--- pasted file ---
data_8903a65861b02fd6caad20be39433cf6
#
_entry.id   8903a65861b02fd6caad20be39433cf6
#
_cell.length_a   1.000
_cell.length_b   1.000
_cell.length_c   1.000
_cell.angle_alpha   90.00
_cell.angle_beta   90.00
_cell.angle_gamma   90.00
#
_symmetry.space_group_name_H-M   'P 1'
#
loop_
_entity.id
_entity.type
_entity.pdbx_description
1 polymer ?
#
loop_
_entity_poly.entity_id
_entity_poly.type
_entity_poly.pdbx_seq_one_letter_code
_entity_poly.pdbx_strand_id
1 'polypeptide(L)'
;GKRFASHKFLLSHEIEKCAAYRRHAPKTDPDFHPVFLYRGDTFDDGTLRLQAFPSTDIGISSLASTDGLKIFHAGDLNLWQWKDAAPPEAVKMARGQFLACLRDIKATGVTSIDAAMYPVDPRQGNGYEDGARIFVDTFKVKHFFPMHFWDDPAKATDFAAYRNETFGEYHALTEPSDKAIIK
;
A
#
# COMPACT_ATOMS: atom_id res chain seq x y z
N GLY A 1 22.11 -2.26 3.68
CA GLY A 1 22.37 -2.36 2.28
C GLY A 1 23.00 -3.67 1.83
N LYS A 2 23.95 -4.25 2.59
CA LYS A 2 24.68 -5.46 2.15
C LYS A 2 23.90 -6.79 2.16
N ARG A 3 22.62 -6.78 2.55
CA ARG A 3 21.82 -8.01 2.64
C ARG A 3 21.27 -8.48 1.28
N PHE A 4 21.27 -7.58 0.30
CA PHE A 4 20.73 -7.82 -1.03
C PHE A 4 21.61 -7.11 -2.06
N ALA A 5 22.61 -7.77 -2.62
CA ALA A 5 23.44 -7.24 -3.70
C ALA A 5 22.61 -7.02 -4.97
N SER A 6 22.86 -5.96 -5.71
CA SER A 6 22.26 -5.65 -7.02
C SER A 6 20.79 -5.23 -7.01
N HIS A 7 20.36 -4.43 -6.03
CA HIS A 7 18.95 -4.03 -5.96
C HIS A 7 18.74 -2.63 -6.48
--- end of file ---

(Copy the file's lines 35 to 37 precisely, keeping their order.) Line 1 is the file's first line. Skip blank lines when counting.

CA LYS A 2 24.68 -5.46 2.15
C LYS A 2 23.90 -6.79 2.16
N ARG A 3 22.62 -6.78 2.55